There is more than one kind of Texas barbecue, however — a diversity that developed over time. In the beginning, there was open-pit barbecue — a hole in the ground with hot coals, over which a variety of meats were cooked on a spit. Think old cowboy movies.
From that evolved four different styles of Texas barbecue, according to Robb Walsh, a Texas journalist and barbecue authority. The varieties are cowboy, meat market, East Texas and Mexican barbacoa, he writes in the Houston Press.
"Each has its own style, and each is associated with a major immigrant group," he writes. "The Central Texas meat markets were owned by Germans and Czechs. The West Texas cowboys were mostly Anglos. And the East Texas style is associated with Southern blacks. The barbacoa tradition began in cattle ranches along the border. ..."
We lived in central Texas and so learned a combination cowboy-meat market barbecue. Many of the state's most famous barbecue joints began as butcher shops run by German or Czech immigrants. They built smokers in which they smoked sausages made from meat scraps — hence the inclusion of sausages in Texas barbecue.
Barbecue culture is so strong in Texas, there is even an Emmy-nominated documentary about it, narrated by the late former governor Ann Richards. It includes commentary by newsman and Texan Dan Rather, who says, "If you want to be marked as an outsider for life, you just come to Texas and say 'I can't stand barbecue.' "
You don't have to go deep in the heart of Texas for good barbecue anymore, though. Some of the best Texas barbecue is now being served in — of all places — New York City, where barbecue joints have been rolling in like tumbleweeds.
This Fourth of July could be your moment. If you don't want to throw burgers on the grill, go ahead and take a stab at making real Texas barbecue. You don't have to feel like an outsider.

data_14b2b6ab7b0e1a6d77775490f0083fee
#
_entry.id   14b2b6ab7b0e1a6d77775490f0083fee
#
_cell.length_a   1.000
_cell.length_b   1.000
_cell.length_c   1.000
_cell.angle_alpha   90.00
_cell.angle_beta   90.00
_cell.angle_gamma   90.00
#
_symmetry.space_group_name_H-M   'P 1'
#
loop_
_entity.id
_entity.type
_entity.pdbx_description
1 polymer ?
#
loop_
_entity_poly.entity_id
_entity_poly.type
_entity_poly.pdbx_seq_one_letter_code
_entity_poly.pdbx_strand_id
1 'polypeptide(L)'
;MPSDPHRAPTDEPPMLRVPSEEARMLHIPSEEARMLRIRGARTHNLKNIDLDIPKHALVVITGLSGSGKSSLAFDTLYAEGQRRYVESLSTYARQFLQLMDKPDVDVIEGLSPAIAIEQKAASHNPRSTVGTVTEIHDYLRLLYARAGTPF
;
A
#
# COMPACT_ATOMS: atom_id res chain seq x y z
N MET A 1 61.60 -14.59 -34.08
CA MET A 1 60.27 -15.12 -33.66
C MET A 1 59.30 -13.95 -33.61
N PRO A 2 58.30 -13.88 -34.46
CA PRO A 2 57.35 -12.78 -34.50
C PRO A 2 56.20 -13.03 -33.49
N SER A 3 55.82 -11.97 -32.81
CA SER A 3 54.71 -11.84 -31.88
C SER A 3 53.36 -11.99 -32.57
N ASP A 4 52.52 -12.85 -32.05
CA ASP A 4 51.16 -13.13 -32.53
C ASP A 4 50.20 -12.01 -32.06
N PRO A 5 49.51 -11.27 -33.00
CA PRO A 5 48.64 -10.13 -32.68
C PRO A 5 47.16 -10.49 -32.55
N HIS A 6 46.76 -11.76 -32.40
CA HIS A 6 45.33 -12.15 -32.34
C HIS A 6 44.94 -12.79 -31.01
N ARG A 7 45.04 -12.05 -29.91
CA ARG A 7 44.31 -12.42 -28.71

After seven years of experimenting in Texas, my husband became our home pitmaster. He rules a large Weber kettle and would prefer to use all mesquite wood. For expediency, though, he often uses a mixture of wood and charcoal briquettes. Don't worry if the meat looks black on the outside. It will be delicious.
Makes 10 to 12 servings
10- to 12-pound boneless whole beef brisket, untrimmed*
Salt and pepper
2 to 3 tablespoons Worcestershire sauce
5 cloves garlic, thinly sliced
Salt and pepper the whole brisket and rub with Worcestershire sauce. Turn fat side up, make cuts all over the top with a sharp knife and insert slivers of garlic.
Soak four handfuls of mesquite (pecan or hickory are fine) wood chunks or chips.
Place 30 charcoal briquettes on each side of the grill and light. When the coals are white-hot, lay a handful of soaked wood chips on each side and place the meat, fat side up, in the middle of the rack above the fire. No flame should touch the meat. The coals should remain on the sides of the grill only. Cover the grill.
After an hour, add 7 briquettes per side. An hour later, add 5 more to each side. Add a handful of soaked wood each time you add briquettes.
Leave another 4 hours to slow-cook.
Remove the meat from the grill, trim the fat completely and cut against the grain with a sharp knife.